Tübingen researchers trace the formation of memories in the cerebral neocortex
A team of researchers from the University of Tübingen and the Max Planck Institute for Biological Cybernetics has found that the cerebral cortex plays a much bigger role in storing information than previously believed. The scientists, headed by Svenja Brodt, Professor Steffen Gais and Dr. Monika Schönauer, used high-resolution magnetic resonance imaging to show that the cerebral cortex is involved already early in the learning process.
Neuroscience now has to update a widely accepted model, which says this part of the brain is a slow learner. The new study is published in Science.
For centuries, researchers have been trying to track down the secrets of human memory. For a long time, processes that form new memories were barely understood. Traditional models assume that the brain has two systems for memory – one in the hippocampus, which takes in large amounts of information quickly, and the other in the cerebral cortex, where lasting memories can be stored through repeated learning.
The physical signs of memory formation
In this new study, the researchers gave their test subjects a learning task in which they had to remember several pairs of objects and their spatial arrangement on a computer screen – as in a children’s game of “pairs.” While they conducted this task, their brain activity was recorded by an MRI scanner. The researchers also carried out a special measurement showing the brain tissue microstructure.
They used a process called diffusion-weighted imaging, which measures the motion of water molecules in the brain. Because water is slowed down by cell membranes, tracking its motion gives the scientists detailed information about the tissue structure. Measurements were taken at three times: immediately prior to the learning task, 90 minutes later and twelve hours later.
“A comparison of the diffusion images before and after learning with a control condition allowed us to draw conclusions about smallest changes in tissue structure caused by the learning process,” explains lead author Svenja Brodt. Thus, traces of the learning process can be observed in the inactive state following completion of the learning task.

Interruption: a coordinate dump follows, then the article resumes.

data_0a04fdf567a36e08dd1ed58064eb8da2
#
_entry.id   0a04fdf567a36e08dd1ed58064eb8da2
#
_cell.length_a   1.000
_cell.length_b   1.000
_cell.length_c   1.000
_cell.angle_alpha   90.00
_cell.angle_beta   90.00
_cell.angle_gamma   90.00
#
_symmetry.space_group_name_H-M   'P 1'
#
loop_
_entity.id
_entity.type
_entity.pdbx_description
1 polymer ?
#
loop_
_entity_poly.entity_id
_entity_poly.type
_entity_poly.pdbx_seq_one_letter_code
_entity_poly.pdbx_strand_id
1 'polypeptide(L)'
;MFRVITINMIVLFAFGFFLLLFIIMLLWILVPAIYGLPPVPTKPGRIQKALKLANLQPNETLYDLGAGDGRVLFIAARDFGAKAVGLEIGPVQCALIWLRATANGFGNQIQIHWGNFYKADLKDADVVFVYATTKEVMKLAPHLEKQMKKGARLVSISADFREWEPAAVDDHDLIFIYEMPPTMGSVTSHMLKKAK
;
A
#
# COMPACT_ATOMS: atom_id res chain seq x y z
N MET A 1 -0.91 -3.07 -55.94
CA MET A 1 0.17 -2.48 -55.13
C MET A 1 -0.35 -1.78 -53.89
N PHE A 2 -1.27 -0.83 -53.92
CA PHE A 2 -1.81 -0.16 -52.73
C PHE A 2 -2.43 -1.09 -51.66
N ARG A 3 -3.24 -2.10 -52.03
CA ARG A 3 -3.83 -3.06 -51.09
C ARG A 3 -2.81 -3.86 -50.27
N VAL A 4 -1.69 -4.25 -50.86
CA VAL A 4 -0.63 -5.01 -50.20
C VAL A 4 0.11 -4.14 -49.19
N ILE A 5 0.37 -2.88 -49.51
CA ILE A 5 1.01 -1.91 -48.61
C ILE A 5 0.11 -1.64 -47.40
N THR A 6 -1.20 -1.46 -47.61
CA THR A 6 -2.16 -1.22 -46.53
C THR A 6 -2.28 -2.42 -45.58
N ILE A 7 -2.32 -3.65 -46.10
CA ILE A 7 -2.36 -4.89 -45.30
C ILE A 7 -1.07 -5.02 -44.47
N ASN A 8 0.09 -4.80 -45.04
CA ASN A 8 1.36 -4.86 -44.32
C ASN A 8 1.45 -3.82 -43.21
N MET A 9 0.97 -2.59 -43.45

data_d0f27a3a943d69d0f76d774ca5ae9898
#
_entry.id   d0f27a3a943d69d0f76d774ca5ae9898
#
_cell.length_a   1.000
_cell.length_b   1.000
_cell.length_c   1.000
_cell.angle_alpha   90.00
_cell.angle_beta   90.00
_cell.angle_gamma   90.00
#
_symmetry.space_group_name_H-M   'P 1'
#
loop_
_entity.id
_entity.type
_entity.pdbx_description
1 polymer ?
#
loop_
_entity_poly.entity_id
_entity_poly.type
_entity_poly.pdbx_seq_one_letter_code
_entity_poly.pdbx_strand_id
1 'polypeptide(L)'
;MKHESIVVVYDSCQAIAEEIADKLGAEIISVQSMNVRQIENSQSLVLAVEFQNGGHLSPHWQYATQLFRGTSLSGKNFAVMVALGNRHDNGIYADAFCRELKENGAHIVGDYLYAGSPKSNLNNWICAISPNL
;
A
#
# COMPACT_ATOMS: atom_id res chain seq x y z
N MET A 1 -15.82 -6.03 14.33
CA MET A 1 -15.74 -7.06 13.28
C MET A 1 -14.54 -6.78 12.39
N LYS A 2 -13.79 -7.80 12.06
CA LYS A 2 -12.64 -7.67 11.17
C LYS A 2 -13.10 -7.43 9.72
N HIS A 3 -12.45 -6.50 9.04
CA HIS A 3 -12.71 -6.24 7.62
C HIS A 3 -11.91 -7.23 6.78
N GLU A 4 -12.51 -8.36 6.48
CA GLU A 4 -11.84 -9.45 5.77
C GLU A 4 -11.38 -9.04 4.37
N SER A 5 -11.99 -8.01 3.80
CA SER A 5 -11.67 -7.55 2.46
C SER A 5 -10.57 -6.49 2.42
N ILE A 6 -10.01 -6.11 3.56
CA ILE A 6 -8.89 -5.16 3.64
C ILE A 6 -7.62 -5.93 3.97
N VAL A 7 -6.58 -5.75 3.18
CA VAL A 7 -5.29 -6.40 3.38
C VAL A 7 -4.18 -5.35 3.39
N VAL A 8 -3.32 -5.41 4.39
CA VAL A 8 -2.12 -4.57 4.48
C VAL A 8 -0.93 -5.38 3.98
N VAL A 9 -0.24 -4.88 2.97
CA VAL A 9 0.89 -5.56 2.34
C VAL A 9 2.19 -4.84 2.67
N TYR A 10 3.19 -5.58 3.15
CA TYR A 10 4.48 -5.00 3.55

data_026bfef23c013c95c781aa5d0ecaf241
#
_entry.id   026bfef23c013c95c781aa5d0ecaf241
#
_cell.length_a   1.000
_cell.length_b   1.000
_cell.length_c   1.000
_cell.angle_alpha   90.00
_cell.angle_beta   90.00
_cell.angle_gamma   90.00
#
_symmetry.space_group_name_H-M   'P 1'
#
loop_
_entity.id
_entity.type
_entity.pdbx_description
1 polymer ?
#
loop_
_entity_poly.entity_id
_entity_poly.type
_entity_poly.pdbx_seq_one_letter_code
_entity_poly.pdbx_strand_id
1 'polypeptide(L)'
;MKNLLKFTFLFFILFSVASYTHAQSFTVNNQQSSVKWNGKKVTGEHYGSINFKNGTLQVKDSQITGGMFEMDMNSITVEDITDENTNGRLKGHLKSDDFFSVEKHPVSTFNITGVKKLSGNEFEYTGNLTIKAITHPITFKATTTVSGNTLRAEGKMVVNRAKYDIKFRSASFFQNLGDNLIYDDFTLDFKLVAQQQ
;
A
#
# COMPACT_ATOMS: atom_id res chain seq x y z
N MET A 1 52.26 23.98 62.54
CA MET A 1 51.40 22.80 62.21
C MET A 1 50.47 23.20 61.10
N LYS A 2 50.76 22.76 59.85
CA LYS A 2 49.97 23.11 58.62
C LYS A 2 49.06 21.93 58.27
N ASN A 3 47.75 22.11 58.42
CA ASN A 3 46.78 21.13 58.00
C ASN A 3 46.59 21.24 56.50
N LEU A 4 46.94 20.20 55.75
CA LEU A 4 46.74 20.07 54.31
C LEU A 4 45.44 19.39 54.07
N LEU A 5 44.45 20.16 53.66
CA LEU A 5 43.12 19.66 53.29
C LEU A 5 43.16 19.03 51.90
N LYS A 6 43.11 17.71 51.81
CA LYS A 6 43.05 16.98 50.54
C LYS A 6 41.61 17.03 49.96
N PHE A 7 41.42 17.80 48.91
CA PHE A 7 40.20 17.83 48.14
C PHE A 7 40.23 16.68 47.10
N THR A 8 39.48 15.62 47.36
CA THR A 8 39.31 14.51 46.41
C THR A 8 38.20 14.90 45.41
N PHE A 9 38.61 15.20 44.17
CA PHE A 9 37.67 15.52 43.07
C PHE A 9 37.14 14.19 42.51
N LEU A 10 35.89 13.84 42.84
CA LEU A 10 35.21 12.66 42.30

“We are moving away from mere snapshots of brain activity taken while the brain is absorbing or recalling information towards an examination of the physical traces left by the storing of information in our brains,” Brodt says.
With the help of diffusion-weighted imaging, researchers were able to measure structural changes in the cerebral cortex already 90 minutes after learning – in precisely those regions that showed strong memory-related activity during the learning task.
The strongest changes were found in the back of the parietal lobe, the posterior parietal cortex. The bigger these changes were, the better the test subjects could remember the object pairs in the long term.
Stable changes in the cerebral cortex
“These structural changes are not a short-term by-product of increased cell activity during learning, because they remain stable for at least twelve hours,” says study leader Monika Schönauer. She says studies on animals show that these changes are linked to a strengthening of connections between nerve cells, the so-called synapses.
“Our results confirm that the cerebral cortex plays a role early on in learning processes, and show that it is immediately involved in the physical storage of information,” Schönauer states. “The earlier assumption that the cerebral cortex learns only slowly can no longer be maintained.”
Head of the working group Steffen Gais adds: “Our findings in recent years have great significance for the further development of current theories about memory formation.”